Shannon Sodano Heffernan is an accomplished corporate wellness trainer, nutrition educator and yoga instructor who is passionate about spreading health into organizations and communities. She is active in community wellness initiatives and does healthy food demonstrations and yoga classes in and around her own neighborhood. She is currently finishing up coursework for the New York Botanical Garden's Horticultural Therapy Certificate program and working with children at the Brooklyn Botanic Garden to teach well-being through guided interactions with plants and nature.
The Wizard of Oz is a story many of us are familiar with. Dorothy gets swept away from Kansas during a tornado and goes on a journey in search of how to get back home. Along the way, she meets an endearing group of characters who are all searching for something of their own. The Scarecrow is in need of a brain, the Tin Man wants a heart and the Lion is looking for courage. The Wizard of Oz claims to have everything they are looking for, yet he turns out to be a regular person without any magical powers to help solve the characters' problems. What at first seems disappointing turns out to be an empowering lesson: Dorothy and her crew don't need anyone to give them what they're looking for; they've already had it within themselves.
I encountered my own fair share of wizards when I was eagerly seeking a cure to an injury that ended my collegiate running career prematurely. My injury stopped me from doing what I so badly wanted to do – keep running – which was the very thing that had gotten me injured in the first place. I sought out countless doctors and therapists, each of whom claimed his or her method would make me run again. I became frustrated as I turned from one authority to another, gaining neither peace of mind nor more physical mobility. Eventually, as I got more and more disheartened, I began to realize that no one could fix my body for me. This was something I needed to do myself.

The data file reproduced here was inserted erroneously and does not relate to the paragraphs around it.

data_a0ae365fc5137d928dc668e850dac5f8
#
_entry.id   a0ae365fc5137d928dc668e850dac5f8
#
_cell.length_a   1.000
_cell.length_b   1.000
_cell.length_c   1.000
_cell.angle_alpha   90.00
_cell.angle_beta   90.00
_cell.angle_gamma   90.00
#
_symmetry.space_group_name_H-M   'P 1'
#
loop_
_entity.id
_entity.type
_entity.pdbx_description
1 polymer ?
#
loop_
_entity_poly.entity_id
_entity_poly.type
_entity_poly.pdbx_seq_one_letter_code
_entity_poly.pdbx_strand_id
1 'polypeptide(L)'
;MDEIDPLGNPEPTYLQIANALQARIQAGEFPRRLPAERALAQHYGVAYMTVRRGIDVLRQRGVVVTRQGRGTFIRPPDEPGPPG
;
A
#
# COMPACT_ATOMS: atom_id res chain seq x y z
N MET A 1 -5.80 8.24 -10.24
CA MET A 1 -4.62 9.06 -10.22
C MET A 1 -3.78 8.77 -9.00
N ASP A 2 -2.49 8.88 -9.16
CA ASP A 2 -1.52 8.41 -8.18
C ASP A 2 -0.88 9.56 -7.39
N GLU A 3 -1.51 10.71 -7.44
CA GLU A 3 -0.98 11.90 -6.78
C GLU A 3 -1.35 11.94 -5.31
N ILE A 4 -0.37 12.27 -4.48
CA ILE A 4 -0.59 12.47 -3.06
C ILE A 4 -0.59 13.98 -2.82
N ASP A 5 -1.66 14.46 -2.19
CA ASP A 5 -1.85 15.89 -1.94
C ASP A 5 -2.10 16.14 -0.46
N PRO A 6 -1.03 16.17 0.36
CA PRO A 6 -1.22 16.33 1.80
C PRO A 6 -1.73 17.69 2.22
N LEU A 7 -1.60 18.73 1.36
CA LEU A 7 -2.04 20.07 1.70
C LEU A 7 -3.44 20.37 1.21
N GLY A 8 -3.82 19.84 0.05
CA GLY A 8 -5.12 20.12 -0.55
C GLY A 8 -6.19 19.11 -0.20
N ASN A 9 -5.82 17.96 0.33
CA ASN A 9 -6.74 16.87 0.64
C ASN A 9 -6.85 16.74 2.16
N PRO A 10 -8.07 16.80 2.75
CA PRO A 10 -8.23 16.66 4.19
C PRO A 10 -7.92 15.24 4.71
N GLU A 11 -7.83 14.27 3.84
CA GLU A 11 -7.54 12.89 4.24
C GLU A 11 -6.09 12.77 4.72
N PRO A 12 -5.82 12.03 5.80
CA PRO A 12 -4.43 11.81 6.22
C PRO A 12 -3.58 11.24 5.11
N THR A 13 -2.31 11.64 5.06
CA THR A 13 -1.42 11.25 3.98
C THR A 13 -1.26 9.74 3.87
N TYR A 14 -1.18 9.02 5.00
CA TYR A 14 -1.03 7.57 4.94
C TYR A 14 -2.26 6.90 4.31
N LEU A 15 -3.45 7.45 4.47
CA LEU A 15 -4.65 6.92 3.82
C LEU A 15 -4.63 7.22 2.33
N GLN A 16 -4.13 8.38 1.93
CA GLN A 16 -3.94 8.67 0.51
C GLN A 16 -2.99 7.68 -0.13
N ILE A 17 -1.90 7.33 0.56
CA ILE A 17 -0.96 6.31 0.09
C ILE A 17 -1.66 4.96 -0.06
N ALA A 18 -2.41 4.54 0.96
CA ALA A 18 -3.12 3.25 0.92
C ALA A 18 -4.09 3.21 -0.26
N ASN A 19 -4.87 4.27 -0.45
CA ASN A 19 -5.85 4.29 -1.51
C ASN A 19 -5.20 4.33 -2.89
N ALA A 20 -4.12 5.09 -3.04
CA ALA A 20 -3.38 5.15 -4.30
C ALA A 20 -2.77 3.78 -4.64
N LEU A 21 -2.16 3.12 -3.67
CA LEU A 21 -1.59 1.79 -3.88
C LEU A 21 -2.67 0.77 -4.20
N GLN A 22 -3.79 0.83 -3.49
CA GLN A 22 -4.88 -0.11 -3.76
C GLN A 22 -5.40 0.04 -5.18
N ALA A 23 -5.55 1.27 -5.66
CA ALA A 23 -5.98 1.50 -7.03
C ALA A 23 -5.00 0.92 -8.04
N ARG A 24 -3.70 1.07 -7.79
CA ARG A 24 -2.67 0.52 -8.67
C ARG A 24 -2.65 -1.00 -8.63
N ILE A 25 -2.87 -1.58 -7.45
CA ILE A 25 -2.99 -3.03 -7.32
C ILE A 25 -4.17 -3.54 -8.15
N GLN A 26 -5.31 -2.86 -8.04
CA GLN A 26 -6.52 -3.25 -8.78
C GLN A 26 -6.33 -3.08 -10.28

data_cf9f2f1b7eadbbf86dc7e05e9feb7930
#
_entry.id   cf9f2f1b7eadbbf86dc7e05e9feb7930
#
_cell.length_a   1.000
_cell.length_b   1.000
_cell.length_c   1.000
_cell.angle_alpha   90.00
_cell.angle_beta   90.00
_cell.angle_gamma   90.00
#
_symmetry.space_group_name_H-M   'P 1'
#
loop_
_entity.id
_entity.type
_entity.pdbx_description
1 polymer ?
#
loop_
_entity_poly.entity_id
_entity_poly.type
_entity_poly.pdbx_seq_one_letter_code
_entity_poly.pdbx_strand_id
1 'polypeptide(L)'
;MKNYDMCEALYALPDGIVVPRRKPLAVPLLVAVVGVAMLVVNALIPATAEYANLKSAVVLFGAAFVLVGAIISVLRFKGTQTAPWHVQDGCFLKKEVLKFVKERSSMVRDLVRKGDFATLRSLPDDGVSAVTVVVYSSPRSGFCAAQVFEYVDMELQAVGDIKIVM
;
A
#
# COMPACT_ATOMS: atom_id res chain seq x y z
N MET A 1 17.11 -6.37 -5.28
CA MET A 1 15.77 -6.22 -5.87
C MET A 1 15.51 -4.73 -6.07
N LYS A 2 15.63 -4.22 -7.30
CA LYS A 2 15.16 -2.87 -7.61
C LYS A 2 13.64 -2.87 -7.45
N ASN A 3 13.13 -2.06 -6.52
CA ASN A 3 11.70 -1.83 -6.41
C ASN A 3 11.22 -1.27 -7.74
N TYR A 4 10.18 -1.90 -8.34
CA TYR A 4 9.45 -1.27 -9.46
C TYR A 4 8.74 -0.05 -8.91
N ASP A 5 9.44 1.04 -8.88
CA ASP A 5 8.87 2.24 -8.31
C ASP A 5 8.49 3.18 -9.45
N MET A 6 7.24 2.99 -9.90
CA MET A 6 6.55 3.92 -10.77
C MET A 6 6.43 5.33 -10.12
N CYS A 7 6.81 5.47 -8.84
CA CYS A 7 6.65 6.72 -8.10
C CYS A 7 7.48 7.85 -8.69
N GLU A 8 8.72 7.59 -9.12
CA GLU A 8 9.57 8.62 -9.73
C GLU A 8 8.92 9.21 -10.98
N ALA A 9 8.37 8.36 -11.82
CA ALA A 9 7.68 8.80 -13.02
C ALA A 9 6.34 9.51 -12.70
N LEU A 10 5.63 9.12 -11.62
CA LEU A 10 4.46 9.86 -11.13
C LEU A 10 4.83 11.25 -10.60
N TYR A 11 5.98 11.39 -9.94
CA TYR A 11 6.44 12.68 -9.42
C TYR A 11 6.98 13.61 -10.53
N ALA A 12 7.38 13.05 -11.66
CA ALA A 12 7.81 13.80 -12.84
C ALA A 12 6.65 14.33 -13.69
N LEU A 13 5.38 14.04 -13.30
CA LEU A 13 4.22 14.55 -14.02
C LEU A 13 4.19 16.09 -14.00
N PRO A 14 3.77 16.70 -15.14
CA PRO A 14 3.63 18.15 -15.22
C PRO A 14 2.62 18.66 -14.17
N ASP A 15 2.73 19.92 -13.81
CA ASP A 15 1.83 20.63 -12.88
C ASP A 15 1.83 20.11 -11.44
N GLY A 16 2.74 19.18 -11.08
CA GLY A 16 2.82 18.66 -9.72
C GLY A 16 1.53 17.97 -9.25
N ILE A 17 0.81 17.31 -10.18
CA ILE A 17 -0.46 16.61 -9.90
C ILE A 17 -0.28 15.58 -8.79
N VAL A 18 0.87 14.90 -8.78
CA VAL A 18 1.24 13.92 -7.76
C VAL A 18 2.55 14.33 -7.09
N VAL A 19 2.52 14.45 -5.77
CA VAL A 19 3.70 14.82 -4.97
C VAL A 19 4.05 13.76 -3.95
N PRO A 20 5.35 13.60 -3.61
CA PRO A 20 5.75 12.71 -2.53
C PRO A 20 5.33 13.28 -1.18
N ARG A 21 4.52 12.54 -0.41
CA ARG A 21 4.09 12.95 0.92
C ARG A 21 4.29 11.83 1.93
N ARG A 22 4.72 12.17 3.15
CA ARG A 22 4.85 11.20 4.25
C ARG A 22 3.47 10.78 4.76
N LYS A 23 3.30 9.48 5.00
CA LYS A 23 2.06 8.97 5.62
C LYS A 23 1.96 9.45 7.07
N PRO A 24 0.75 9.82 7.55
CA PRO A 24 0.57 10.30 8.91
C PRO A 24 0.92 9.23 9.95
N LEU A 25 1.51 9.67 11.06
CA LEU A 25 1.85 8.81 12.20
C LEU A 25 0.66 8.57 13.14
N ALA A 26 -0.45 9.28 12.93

Fortunately, I was also able to see my situation from the perspective of a health authority as I studied nutrition at my university. My classmates and I spent four years delving into the details of what to feed the body and when, only to uncover more contradictions with more education. In one of our very last classes, we learned that the same people who sourced our health information were those who produced many of the foods that the government recommended we eat every day. We not only needed to take what we had learned with a grain of salt, but we had to question whether or not we would choose to follow the guidance of these authorities.
Collectively, today, we are getting our health information from sources that claim to have the "one and only" answer for lasting health. We have been led to believe that without magazines, government guidelines, private trainers and nutritionists, our health cannot sustain itself. When new health advice emerges, we tend to forget about prior ideas and approaches, wanting to accept the new idea as our one and final answer to myriad health challenges. With new and often contradictory health information emerging rapidly via modern mainstream media, how do we know what to believe?
Putting our trust in these authorities can leave us feeling discouraged, confused, guilty and intimidated. This needs to change. This change can only happen when we acknowledge that, like the heroes of the Wizard of Oz, the answers lie within us. In truly listening to the needs of our bodies, we become the source of our own authority. Our bodies know what's best; the key is that we become sensitive to what they're telling us.
This is easier to do than we think. Spending time moving our bodies, surrounding ourselves by nature and practicing some form of meditation makes us feel fully present and connects us with our physical health. Additionally, a health guide can be a positive force in our lives if he or she encourages us to partake in physical activities that bring us joy and strengthen our health as a positive byproduct. This approach transcends ideas of what is considered "right" and "wrong" for our health and empowers us to be our own health authority. For health that will last a lifetime, let's remember we've had access to it all along.